No Country for Old Pretentious Titles

In America, the premise that each person is equal generally outweighs the desire to pull rank.

 
 

No Country for Old Pretentious Titles
ILLUSTRATION: RYAN INZANA
 

Since the founding of the United States, two competing forces have battled for primacy: precedence and equality.

In May 1789, during the debate over how the leader of the U.S. should be addressed, John Adams advocated a “first among equals” mentality. He campaigned for the American president to be “His highness, the President of the United States of America, and Protector of the Rights of the Same.” Such a lofty title, he argued, was necessary to confer appropriate respect for the chief executive of the nascent country’s federal government—especially important since not all states had yet adopted the Constitution.

“His Excellency,” “His Elective Highness” and “His Majesty George” were also contenders. Yet George Washington was satisfied with the unassuming “Mr. President.”

Thomas Jefferson, author of the country’s “all men are created equal” creed, wrote off Adams’s title campaign as “superlatively ridiculous.” Perhaps Jefferson even had the title campaign in mind when he developed his pêle-mêle etiquette, which set out to eliminate protocol based on title, class or rank. In an 1803 memo to his cabinet, President Jefferson outlined new procedures that would require his guests to check their status at the door.

“When brought together in society, all are perfectly equal, whether foreign or domestic, titled or untitled, in or out of office,” he wrote. “No titles being admitted here, those of foreigners give no precedence. Difference of grade among the diplomatic members gives no precedence.” Congressmen, judges, lords, foreign diplomats—all were equal in the Jefferson White House.

The Adams-Jefferson debate persists to this day. In 2009 Sen. Barbara Boxer showed herself to be a modern Adams. During a congressional hearing, she corrected a brigadier general: “You know, do me a favor, could you say ‘Senator’ instead of ‘ma’am’?” She added, “I worked so hard to get that title, so I’d appreciate it.”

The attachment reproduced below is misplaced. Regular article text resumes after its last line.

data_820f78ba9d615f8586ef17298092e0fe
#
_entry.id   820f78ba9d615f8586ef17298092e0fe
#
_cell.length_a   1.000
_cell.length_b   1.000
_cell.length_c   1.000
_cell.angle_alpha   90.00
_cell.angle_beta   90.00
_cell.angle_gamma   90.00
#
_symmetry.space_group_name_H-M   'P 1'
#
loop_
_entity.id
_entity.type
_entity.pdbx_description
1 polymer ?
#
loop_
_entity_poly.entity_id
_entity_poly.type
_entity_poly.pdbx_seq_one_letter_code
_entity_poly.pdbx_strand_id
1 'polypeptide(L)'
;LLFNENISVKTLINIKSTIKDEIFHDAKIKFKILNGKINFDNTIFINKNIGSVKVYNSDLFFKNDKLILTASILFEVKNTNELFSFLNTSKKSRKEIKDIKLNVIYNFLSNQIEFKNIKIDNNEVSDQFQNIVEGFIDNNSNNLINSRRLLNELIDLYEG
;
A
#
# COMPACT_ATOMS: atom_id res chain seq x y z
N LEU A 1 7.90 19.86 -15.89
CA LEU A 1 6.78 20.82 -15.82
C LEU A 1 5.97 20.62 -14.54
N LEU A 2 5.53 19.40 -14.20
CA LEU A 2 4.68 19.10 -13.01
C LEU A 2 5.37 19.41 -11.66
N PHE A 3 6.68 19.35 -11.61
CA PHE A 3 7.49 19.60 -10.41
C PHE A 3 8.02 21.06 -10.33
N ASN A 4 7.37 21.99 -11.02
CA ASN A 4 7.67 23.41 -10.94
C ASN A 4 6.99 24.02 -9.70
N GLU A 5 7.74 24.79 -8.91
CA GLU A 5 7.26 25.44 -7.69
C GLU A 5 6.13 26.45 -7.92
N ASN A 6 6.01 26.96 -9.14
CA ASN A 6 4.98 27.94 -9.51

Fortunately, much of America still emulates Jefferson’s skepticism of inordinate deference. Vice President Joe Biden said in 2009, “In Delaware I’ve always been Joe, and everyone calls me that. And I hope they always will.” He’s not the only politician who insists loud demands for deference are laughable and contrary to the American democratic ideal. Yet the longing for priority over others will never be entirely eradicated. This created complications in Jefferson’s time that continue today.

Jefferson, abiding by his pêle-mêle principles, once snubbed the British ambassador to the U.S. and his wife. During a state dinner, the president didn’t prepare a planned seating arrangement. Rather, Jefferson hosted the dinner at a round table—where, unlike at a rectangular table, no one could be distinguished as a guest of honor.

Today visitors to America are often confused and suspicious of the informality—especially in the South and Midwest. Language is partly a contributor to this cultural casualness. Numerous languages offer two forms of the pronoun “you,” which are used for informal and formal contexts. One form is meant for close friends and family, while the other shows social distance and respect for peers and superiors. Today Americans are informal unless formality is explicitly needed—or commanded, as in Ms. Boxer’s case.

Finding a balance gets to the heart of American equality. The self-evident truths in America’s founding documents refer to equal treatment under the law. They don’t mean that all people are equal in their abilities, interests or life outcomes. But the American credo recognizes that each human life is valued equally, and that everyone is owed, and owes to others, a level of respect by virtue of being a part of the human community.

America’s democratic view of respect is well-embodied in the Midwest, where people of every income level don bluejeans and flannel button-ups—and everyone eagerly demonstrates an equal measure of courtesy toward all. Surrendering professional narcissism is easier said than done. But man’s competing desire for precedence and equality can be ameliorated by drawing distinctions in context—private and public, informal and professional.

Honorifics that highlight hierarchy are important in professional settings. A clear chain of command is critical in places like courtrooms and battlefields, so deferring to title and rank there makes sense. But when professional hierarchies are appealed to in private and social settings, they dangerously distract from the equal value in all persons. Imagine if a senator demanded her family and friends refer to her as such in private settings.

Before the subject of presidential titles was broached, George Washington offered his thoughts on this topic. He wrote to Alexander Hamilton in August 1788, “I hope I shall always possess firmness and virtue enough to maintain (what I consider the most enviable of all titles) the character of an honest man.”

From this country’s beginning, the first president voluntarily surrendered rank-related pretense—mindful to avoid exalting himself as Adams would have liked, or unduly offending others as Jefferson did. His aim was to better value and respect his fellow Americans. Let us each endeavor to do the same.

Ms. Hudson is writing a book on civility.

Appeared in the June 30, 2018, print edition.

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